According to a new and yet unconfirmed report, India bought oil from Iran using gold. India certainly has the gold resources to fund the oil, while Iran is under pressure by the West, due the continuation of its nuclear program.
There were reports that officials have been floating this idea for some time, and now, as the EU finally decided upon an oil embargo on Iran, more details became available, yet still pend confirmation.
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Oil is priced in US dollars, and bypassing the greenback posed challenges for both parties. Two banks are reportedly involved in this deal: India’s state owned UCO Bank and Turkey’s state owned Halkbank.
Both banks don’t have any business with the US and therefore are less vulnerable to sanctions. According to the report, an Indian delegation has spent time in Tehran and finalized the details of the transactions.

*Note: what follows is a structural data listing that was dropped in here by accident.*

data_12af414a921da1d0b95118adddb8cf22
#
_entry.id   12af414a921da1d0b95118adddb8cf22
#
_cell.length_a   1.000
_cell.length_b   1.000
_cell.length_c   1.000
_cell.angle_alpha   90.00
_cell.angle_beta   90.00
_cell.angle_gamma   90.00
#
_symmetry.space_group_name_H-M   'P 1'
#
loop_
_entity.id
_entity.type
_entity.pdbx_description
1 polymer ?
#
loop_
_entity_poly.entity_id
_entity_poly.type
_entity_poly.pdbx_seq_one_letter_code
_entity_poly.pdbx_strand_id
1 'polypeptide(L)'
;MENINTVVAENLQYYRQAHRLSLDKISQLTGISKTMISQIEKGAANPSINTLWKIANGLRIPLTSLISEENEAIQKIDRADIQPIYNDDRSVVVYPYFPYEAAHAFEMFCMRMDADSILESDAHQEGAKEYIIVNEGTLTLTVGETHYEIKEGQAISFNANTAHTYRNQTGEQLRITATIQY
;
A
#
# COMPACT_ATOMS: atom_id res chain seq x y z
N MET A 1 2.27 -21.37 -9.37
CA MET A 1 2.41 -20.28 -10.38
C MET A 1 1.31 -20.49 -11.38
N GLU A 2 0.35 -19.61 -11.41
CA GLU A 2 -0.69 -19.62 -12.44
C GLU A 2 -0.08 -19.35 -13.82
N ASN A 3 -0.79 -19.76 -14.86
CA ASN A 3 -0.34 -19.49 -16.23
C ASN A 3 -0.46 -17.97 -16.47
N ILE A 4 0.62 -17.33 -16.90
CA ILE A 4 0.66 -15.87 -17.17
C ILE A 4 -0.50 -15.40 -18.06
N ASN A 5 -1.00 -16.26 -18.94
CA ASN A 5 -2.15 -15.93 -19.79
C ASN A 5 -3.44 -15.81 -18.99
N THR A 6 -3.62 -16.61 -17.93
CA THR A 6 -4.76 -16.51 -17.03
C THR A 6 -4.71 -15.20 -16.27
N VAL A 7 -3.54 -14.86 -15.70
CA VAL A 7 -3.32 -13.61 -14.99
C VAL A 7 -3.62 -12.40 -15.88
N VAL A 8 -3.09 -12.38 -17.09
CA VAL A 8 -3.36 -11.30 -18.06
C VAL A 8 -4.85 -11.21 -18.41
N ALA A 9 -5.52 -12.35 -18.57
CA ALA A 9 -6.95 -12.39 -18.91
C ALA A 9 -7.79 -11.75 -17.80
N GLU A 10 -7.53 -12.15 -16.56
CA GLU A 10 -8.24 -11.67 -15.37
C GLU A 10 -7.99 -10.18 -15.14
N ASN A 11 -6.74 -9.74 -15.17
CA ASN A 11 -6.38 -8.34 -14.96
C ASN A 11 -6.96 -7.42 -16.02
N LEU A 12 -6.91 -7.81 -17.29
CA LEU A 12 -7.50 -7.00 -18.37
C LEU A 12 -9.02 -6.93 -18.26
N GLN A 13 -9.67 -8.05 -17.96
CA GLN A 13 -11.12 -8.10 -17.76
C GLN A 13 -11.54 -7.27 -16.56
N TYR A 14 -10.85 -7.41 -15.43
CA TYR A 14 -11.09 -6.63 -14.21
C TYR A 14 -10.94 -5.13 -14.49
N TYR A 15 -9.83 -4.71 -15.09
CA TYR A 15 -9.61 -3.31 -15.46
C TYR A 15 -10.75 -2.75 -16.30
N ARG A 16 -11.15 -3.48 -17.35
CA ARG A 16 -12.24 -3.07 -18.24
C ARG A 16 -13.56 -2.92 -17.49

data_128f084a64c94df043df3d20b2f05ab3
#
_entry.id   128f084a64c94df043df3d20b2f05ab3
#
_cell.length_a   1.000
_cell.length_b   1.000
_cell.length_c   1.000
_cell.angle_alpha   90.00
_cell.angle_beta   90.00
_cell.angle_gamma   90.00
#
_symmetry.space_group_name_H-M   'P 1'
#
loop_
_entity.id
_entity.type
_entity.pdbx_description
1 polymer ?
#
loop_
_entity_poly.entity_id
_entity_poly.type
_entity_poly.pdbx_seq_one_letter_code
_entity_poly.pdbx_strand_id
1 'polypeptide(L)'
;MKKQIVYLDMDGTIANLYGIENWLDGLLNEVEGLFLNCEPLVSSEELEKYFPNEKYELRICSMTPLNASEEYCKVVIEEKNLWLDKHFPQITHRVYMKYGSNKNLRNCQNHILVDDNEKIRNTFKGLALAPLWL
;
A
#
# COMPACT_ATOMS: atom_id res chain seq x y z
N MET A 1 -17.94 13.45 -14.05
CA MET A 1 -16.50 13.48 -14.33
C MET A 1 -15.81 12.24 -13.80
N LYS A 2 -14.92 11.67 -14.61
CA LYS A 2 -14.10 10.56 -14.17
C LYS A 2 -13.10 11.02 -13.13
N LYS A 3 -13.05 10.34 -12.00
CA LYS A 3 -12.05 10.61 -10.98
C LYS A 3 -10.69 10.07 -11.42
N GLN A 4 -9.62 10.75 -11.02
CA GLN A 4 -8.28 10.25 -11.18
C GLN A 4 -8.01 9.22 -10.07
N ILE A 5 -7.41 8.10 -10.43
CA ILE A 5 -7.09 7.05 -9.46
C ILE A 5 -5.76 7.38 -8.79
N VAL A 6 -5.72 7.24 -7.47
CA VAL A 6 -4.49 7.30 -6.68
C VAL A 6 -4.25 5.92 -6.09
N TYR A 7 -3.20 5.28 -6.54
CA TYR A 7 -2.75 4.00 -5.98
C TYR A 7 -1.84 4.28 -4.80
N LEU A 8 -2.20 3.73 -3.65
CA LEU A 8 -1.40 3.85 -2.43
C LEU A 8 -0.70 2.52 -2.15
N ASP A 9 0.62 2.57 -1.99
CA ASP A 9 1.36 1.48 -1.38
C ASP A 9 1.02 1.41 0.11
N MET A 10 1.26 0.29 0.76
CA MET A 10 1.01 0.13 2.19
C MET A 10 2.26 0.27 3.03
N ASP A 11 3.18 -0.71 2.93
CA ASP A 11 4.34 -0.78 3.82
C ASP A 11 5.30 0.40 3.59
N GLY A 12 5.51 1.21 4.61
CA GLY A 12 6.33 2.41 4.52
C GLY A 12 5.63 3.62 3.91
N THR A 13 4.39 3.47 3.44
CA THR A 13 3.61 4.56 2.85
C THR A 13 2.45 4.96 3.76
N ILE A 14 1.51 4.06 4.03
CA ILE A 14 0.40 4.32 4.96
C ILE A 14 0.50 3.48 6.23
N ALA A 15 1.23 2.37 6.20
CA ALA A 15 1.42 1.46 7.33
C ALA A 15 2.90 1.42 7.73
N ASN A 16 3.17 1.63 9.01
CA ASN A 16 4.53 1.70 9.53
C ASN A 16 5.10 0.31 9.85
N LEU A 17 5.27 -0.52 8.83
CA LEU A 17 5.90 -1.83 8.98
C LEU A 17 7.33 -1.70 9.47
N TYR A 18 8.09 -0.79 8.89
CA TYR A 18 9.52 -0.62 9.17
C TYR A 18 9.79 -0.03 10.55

The annual capacity of trade between these two countries is 12 billion dollars. With gold trading at around $1668, that is around 7.2 million ounces of gold.
The step joins Russia and Iran’s announcement to begin trading in their own domestic currencies rather than use the US dollar – a reserve currency.
These details about the gold for oil deal come on the day that EU officials announce an oil embargo on Iran starting on July 1st. Tensions between Iran and the West are mounting and oil is already on the up.
The time it took the EU to reach the decision, and the late implementation date make it very easy for Iran to enlarge exports to oil hungry and fast growing Asian countries.
The use of gold for buying the No. 1 commodity, will likely have positive implications for the precious metal, if this report is confirmed and especially if the use of gold widens to China – the world’s No. 2 economy.
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